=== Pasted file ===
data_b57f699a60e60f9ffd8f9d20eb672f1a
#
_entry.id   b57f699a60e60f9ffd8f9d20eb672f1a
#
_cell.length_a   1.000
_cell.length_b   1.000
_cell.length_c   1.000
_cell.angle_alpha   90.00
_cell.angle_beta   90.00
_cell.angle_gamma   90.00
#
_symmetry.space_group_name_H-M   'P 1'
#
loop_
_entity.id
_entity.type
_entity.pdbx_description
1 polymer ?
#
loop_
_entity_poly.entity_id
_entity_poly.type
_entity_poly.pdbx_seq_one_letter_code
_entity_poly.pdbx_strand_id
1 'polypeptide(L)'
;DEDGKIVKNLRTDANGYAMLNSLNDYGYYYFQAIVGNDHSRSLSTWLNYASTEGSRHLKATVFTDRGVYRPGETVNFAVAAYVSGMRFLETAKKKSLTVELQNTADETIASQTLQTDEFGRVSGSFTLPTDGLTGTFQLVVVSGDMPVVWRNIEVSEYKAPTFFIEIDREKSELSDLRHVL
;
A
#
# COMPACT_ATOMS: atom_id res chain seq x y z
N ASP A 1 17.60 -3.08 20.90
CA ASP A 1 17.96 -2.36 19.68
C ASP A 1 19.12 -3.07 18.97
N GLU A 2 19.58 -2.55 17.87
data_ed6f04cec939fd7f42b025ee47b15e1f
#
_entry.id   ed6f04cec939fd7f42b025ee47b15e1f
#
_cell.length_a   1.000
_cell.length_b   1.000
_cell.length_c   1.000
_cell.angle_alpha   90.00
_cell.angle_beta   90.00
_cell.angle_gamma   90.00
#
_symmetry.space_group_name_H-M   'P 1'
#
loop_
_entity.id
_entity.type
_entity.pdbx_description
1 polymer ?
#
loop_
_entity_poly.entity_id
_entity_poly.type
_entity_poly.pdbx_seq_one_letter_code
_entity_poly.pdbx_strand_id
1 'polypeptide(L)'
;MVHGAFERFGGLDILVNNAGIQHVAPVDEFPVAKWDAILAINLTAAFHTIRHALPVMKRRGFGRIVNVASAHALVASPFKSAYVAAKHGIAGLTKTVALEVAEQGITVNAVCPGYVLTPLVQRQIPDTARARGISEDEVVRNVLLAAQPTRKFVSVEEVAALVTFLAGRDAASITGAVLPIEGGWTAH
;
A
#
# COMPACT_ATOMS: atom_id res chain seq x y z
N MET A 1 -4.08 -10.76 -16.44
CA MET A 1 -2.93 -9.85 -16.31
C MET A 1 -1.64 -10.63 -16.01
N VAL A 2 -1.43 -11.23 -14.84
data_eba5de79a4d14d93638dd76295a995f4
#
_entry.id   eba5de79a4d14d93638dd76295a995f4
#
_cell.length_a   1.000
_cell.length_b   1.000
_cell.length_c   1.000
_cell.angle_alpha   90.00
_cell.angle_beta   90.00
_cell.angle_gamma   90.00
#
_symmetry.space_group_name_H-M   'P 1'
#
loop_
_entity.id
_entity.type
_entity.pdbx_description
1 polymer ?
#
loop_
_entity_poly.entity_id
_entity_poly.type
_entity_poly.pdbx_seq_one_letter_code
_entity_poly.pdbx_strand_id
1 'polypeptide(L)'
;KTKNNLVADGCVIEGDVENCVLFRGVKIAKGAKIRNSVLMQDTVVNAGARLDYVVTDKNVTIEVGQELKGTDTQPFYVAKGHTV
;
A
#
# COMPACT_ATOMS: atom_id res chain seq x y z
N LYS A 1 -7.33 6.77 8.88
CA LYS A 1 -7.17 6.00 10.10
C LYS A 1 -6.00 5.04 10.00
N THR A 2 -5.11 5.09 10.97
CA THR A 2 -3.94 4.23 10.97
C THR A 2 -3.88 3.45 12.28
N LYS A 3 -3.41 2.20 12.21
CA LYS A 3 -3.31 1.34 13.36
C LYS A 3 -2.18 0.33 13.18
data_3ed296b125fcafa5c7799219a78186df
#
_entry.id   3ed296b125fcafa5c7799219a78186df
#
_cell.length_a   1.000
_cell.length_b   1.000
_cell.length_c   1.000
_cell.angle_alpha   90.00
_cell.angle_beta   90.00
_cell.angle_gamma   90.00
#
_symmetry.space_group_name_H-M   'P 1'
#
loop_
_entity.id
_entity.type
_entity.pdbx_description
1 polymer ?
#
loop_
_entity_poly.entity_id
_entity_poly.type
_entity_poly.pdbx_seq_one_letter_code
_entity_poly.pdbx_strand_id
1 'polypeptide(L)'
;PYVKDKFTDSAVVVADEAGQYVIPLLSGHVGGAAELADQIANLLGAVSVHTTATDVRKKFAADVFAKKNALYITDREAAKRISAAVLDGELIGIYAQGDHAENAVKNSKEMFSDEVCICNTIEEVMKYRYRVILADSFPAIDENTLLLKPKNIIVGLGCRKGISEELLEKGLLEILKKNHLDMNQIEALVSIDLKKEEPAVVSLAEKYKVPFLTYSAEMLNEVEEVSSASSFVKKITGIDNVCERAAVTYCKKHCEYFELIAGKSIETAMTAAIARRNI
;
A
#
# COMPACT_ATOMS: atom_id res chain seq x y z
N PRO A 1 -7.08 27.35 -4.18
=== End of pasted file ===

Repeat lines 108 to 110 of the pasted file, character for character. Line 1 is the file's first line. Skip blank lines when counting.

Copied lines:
data_3ed296b125fcafa5c7799219a78186df
#
_entry.id   3ed296b125fcafa5c7799219a78186df